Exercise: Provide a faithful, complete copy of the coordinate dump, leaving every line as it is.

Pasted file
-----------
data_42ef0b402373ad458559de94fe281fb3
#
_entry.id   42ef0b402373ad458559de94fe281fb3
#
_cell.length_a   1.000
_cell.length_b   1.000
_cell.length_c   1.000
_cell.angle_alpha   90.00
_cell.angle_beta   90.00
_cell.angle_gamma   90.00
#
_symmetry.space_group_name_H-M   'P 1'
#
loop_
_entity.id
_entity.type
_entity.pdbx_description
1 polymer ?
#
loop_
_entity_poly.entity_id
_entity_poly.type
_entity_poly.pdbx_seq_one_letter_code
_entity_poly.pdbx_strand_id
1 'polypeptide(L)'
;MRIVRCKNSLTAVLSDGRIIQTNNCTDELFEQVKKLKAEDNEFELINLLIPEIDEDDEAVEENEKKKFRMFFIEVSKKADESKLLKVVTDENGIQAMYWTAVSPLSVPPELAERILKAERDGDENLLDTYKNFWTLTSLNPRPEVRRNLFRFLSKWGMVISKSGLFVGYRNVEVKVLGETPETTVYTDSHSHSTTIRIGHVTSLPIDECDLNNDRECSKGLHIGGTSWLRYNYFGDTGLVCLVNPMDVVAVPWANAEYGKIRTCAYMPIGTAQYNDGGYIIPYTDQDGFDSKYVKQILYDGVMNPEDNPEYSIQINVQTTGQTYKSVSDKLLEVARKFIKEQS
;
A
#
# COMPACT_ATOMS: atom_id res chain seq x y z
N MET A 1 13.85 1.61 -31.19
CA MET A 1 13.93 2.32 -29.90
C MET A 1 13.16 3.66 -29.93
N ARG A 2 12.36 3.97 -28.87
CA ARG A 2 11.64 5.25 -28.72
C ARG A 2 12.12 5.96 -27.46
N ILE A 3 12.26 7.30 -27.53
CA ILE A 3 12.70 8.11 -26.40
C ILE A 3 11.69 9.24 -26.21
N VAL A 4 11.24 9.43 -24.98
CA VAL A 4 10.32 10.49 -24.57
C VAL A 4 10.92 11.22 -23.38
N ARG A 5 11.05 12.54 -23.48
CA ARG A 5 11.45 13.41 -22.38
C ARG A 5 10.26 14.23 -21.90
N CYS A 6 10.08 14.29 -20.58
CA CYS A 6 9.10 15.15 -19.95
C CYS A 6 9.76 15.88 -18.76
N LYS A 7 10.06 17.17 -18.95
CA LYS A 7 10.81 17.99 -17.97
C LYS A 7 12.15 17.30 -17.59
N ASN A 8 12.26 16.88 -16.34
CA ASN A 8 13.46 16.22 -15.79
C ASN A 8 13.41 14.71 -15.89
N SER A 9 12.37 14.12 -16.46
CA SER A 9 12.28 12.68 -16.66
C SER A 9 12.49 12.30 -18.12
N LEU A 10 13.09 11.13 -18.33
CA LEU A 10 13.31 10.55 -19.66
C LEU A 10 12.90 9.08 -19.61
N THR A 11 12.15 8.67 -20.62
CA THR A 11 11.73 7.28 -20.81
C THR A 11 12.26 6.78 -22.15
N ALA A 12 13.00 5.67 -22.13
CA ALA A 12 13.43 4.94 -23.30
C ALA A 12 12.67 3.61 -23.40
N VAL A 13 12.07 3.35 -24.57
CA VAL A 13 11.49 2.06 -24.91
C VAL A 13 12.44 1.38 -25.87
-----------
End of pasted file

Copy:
data_42ef0b402373ad458559de94fe281fb3
#
_entry.id   42ef0b402373ad458559de94fe281fb3
#
_cell.length_a   1.000
_cell.length_b   1.000
_cell.length_c   1.000
_cell.angle_alpha   90.00
_cell.angle_beta   90.00
_cell.angle_gamma   90.00
#
_symmetry.space_group_name_H-M   'P 1'
#
loop_
_entity.id
_entity.type
_entity.pdbx_description
1 polymer ?
#
loop_
_entity_poly.entity_id
_entity_poly.type
_entity_poly.pdbx_seq_one_letter_code
_entity_poly.pdbx_strand_id
1 'polypeptide(L)'
;MRIVRCKNSLTAVLSDGRIIQTNNCTDELFEQVKKLKAEDNEFELINLLIPEIDEDDEAVEENEKKKFRMFFIEVSKKADESKLLKVVTDENGIQAMYWTAVSPLSVPPELAERILKAERDGDENLLDTYKNFWTLTSLNPRPEVRRNLFRFLSKWGMVISKSGLFVGYRNVEVKVLGETPETTVYTDSHSHSTTIRIGHVTSLPIDECDLNNDRECSKGLHIGGTSWLRYNYFGDTGLVCLVNPMDVVAVPWANAEYGKIRTCAYMPIGTAQYNDGGYIIPYTDQDGFDSKYVKQILYDGVMNPEDNPEYSIQINVQTTGQTYKSVSDKLLEVARKFIKEQS
;
A
#
# COMPACT_ATOMS: atom_id res chain seq x y z
N MET A 1 13.85 1.61 -31.19
CA MET A 1 13.93 2.32 -29.90
C MET A 1 13.16 3.66 -29.93
N ARG A 2 12.36 3.97 -28.87
CA ARG A 2 11.64 5.25 -28.72
C ARG A 2 12.12 5.96 -27.46
N ILE A 3 12.26 7.30 -27.53
CA ILE A 3 12.70 8.11 -26.40
C ILE A 3 11.69 9.24 -26.21
N VAL A 4 11.24 9.43 -24.98
CA VAL A 4 10.32 10.49 -24.57
C VAL A 4 10.92 11.22 -23.38
N ARG A 5 11.05 12.54 -23.48
CA ARG A 5 11.45 13.41 -22.38
C ARG A 5 10.26 14.23 -21.90
N CYS A 6 10.08 14.29 -20.58
CA CYS A 6 9.10 15.15 -19.95
C CYS A 6 9.76 15.88 -18.76
N LYS A 7 10.06 17.17 -18.95
CA LYS A 7 10.81 17.99 -17.97
C LYS A 7 12.15 17.30 -17.59
N ASN A 8 12.26 16.88 -16.34
CA ASN A 8 13.46 16.22 -15.79
C ASN A 8 13.41 14.71 -15.89
N SER A 9 12.37 14.12 -16.46
CA SER A 9 12.28 12.68 -16.66
C SER A 9 12.49 12.30 -18.12
N LEU A 10 13.09 11.13 -18.33
CA LEU A 10 13.31 10.55 -19.66
C LEU A 10 12.90 9.08 -19.61
N THR A 11 12.15 8.67 -20.62
CA THR A 11 11.73 7.28 -20.81
C THR A 11 12.26 6.78 -22.15
N ALA A 12 13.00 5.67 -22.13
CA ALA A 12 13.43 4.94 -23.30
C ALA A 12 12.67 3.61 -23.40
N VAL A 13 12.07 3.35 -24.57
CA VAL A 13 11.49 2.06 -24.91
C VAL A 13 12.44 1.38 -25.87